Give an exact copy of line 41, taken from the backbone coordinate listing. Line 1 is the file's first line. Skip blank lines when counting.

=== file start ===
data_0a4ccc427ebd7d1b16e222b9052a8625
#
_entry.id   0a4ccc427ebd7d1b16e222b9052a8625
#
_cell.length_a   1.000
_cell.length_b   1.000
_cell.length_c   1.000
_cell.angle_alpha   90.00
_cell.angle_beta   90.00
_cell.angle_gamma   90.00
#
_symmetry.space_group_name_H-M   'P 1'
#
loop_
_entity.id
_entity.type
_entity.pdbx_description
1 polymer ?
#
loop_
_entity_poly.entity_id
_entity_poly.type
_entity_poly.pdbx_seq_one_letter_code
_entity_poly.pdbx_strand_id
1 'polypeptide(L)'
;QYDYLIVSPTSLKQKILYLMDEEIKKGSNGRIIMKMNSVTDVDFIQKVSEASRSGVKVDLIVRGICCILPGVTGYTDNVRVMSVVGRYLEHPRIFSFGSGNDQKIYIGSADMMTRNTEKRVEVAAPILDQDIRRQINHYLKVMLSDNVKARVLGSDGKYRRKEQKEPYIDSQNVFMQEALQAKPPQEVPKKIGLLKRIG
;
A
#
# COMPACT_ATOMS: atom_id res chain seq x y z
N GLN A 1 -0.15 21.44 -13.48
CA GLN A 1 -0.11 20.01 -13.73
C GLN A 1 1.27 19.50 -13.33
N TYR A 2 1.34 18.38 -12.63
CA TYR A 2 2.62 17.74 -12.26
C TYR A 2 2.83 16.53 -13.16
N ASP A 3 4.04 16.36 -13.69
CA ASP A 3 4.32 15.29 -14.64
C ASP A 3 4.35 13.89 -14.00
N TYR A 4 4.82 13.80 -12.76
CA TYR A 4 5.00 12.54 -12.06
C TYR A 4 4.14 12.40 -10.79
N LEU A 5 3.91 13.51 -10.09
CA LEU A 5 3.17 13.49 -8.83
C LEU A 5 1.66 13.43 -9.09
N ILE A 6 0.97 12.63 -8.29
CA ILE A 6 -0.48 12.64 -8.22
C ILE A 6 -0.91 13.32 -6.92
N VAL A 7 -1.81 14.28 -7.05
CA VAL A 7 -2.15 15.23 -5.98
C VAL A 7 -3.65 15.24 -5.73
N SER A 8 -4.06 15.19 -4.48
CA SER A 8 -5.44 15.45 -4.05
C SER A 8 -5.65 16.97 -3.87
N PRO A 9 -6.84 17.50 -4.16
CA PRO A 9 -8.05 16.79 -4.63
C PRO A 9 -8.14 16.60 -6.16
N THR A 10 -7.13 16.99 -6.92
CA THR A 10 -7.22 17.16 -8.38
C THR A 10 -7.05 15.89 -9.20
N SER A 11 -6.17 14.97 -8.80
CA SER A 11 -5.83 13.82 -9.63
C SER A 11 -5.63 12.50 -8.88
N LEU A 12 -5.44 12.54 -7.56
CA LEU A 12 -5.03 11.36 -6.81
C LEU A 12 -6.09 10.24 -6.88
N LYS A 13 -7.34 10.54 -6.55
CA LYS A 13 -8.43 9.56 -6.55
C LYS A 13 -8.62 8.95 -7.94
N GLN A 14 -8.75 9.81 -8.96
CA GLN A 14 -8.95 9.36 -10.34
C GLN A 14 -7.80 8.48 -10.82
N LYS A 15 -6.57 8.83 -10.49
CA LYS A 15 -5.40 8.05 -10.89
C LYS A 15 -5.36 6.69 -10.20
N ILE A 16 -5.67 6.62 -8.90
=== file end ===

CA TYR A 4 5.00 12.54 -12.06